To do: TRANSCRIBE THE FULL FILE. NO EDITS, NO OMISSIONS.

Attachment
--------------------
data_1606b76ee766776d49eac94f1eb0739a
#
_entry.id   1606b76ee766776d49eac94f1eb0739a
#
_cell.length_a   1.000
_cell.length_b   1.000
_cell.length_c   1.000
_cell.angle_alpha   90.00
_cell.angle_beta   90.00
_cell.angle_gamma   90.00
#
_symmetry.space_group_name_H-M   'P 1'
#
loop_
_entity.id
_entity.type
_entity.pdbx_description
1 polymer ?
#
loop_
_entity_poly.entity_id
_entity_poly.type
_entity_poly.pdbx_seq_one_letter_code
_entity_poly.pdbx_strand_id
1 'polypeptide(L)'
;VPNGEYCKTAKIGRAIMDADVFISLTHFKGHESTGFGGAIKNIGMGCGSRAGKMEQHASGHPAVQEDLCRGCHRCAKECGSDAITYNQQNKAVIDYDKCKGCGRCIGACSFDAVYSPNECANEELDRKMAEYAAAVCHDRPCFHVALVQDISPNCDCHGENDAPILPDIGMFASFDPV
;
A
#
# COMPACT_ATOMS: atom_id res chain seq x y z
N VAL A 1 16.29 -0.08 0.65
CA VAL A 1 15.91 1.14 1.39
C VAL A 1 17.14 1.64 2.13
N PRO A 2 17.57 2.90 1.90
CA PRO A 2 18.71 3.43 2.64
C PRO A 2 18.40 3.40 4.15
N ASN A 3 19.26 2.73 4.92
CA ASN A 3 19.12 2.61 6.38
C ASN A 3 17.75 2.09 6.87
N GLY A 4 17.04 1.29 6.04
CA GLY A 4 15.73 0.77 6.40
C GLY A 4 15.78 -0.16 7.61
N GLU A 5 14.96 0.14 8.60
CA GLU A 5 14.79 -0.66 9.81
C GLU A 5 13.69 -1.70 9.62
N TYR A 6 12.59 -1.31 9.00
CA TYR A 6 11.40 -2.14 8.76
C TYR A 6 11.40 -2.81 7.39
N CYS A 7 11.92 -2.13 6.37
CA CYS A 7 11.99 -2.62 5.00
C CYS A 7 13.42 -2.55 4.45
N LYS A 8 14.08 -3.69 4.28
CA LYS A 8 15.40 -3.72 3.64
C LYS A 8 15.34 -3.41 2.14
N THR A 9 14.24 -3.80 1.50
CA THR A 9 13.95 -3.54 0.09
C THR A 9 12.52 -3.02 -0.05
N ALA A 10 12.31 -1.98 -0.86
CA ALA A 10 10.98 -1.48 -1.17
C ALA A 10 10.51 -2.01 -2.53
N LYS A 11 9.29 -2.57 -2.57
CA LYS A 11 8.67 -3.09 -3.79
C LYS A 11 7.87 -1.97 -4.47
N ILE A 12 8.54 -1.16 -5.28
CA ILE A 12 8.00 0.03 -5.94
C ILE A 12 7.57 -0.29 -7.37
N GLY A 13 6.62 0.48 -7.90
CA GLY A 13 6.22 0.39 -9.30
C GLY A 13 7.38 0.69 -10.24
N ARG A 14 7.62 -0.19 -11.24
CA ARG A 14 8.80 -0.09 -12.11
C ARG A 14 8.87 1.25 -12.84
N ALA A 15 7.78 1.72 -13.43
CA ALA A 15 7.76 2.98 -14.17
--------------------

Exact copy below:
data_1606b76ee766776d49eac94f1eb0739a
#
_entry.id   1606b76ee766776d49eac94f1eb0739a
#
_cell.length_a   1.000
_cell.length_b   1.000
_cell.length_c   1.000
_cell.angle_alpha   90.00
_cell.angle_beta   90.00
_cell.angle_gamma   90.00
#
_symmetry.space_group_name_H-M   'P 1'
#
loop_
_entity.id
_entity.type
_entity.pdbx_description
1 polymer ?
#
loop_
_entity_poly.entity_id
_entity_poly.type
_entity_poly.pdbx_seq_one_letter_code
_entity_poly.pdbx_strand_id
1 'polypeptide(L)'
;VPNGEYCKTAKIGRAIMDADVFISLTHFKGHESTGFGGAIKNIGMGCGSRAGKMEQHASGHPAVQEDLCRGCHRCAKECGSDAITYNQQNKAVIDYDKCKGCGRCIGACSFDAVYSPNECANEELDRKMAEYAAAVCHDRPCFHVALVQDISPNCDCHGENDAPILPDIGMFASFDPV
;
A
#
# COMPACT_ATOMS: atom_id res chain seq x y z
N VAL A 1 16.29 -0.08 0.65
CA VAL A 1 15.91 1.14 1.39
C VAL A 1 17.14 1.64 2.13
N PRO A 2 17.57 2.90 1.90
CA PRO A 2 18.71 3.43 2.64
C PRO A 2 18.40 3.40 4.15
N ASN A 3 19.26 2.73 4.92
CA ASN A 3 19.12 2.61 6.38
C ASN A 3 17.75 2.09 6.87
N GLY A 4 17.04 1.29 6.04
CA GLY A 4 15.73 0.77 6.40
C GLY A 4 15.78 -0.16 7.61
N GLU A 5 14.96 0.14 8.60
CA GLU A 5 14.79 -0.66 9.81
C GLU A 5 13.69 -1.70 9.62
N TYR A 6 12.59 -1.31 9.00
CA TYR A 6 11.40 -2.14 8.76
C TYR A 6 11.40 -2.81 7.39
N CYS A 7 11.92 -2.13 6.37
CA CYS A 7 11.99 -2.62 5.00
C CYS A 7 13.42 -2.55 4.45
N LYS A 8 14.08 -3.69 4.28
CA LYS A 8 15.40 -3.72 3.64
C LYS A 8 15.34 -3.41 2.14
N THR A 9 14.24 -3.80 1.50
CA THR A 9 13.95 -3.54 0.09
C THR A 9 12.52 -3.02 -0.05
N ALA A 10 12.31 -1.98 -0.86
CA ALA A 10 10.98 -1.48 -1.17
C ALA A 10 10.51 -2.01 -2.53
N LYS A 11 9.29 -2.57 -2.57
CA LYS A 11 8.67 -3.09 -3.79
C LYS A 11 7.87 -1.97 -4.47
N ILE A 12 8.54 -1.16 -5.28
CA ILE A 12 8.00 0.03 -5.94
C ILE A 12 7.57 -0.29 -7.37
N GLY A 13 6.62 0.48 -7.90
CA GLY A 13 6.22 0.39 -9.30
C GLY A 13 7.38 0.69 -10.24
N ARG A 14 7.62 -0.19 -11.24
CA ARG A 14 8.80 -0.09 -12.11
C ARG A 14 8.87 1.25 -12.84
N ALA A 15 7.78 1.72 -13.43
CA ALA A 15 7.76 2.98 -14.17